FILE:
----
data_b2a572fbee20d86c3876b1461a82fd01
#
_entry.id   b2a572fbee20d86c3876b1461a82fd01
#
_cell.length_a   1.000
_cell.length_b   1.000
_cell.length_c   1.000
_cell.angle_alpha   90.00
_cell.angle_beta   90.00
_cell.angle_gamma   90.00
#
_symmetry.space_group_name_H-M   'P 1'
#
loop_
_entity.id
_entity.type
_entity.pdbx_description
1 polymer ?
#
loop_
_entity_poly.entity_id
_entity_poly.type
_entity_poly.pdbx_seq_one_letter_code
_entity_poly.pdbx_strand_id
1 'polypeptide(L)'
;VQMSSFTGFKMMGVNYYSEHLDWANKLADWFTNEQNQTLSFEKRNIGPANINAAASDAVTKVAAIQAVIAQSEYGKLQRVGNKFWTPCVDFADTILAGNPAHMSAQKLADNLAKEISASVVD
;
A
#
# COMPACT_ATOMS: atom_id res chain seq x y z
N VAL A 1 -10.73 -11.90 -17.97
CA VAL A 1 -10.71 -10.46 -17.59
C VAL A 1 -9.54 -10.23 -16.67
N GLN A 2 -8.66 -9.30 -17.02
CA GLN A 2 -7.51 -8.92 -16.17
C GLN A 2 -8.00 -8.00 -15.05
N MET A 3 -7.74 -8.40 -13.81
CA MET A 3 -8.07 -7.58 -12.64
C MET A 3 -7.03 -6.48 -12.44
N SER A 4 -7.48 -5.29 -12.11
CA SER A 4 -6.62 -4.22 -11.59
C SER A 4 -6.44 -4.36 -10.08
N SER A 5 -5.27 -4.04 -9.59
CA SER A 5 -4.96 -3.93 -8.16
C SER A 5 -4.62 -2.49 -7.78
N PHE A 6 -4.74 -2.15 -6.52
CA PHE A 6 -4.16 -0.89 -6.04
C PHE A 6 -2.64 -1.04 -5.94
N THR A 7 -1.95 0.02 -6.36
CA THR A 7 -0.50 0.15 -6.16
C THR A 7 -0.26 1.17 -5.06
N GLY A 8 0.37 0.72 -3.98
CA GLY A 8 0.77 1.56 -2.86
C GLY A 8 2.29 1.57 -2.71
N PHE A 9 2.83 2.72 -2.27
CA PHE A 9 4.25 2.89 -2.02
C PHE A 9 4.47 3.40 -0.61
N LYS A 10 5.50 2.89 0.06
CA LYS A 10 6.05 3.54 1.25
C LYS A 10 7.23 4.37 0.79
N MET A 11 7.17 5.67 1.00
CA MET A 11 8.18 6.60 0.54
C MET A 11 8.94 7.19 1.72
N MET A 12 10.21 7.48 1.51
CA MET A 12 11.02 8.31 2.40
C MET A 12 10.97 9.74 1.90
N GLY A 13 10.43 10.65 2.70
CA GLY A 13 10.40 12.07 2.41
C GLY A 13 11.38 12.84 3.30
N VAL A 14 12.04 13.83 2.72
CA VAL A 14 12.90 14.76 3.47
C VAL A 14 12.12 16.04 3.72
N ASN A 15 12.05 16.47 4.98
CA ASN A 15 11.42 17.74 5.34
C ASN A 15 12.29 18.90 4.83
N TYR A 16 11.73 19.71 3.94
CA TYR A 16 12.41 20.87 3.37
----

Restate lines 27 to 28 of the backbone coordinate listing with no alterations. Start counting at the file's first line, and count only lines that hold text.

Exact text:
;
A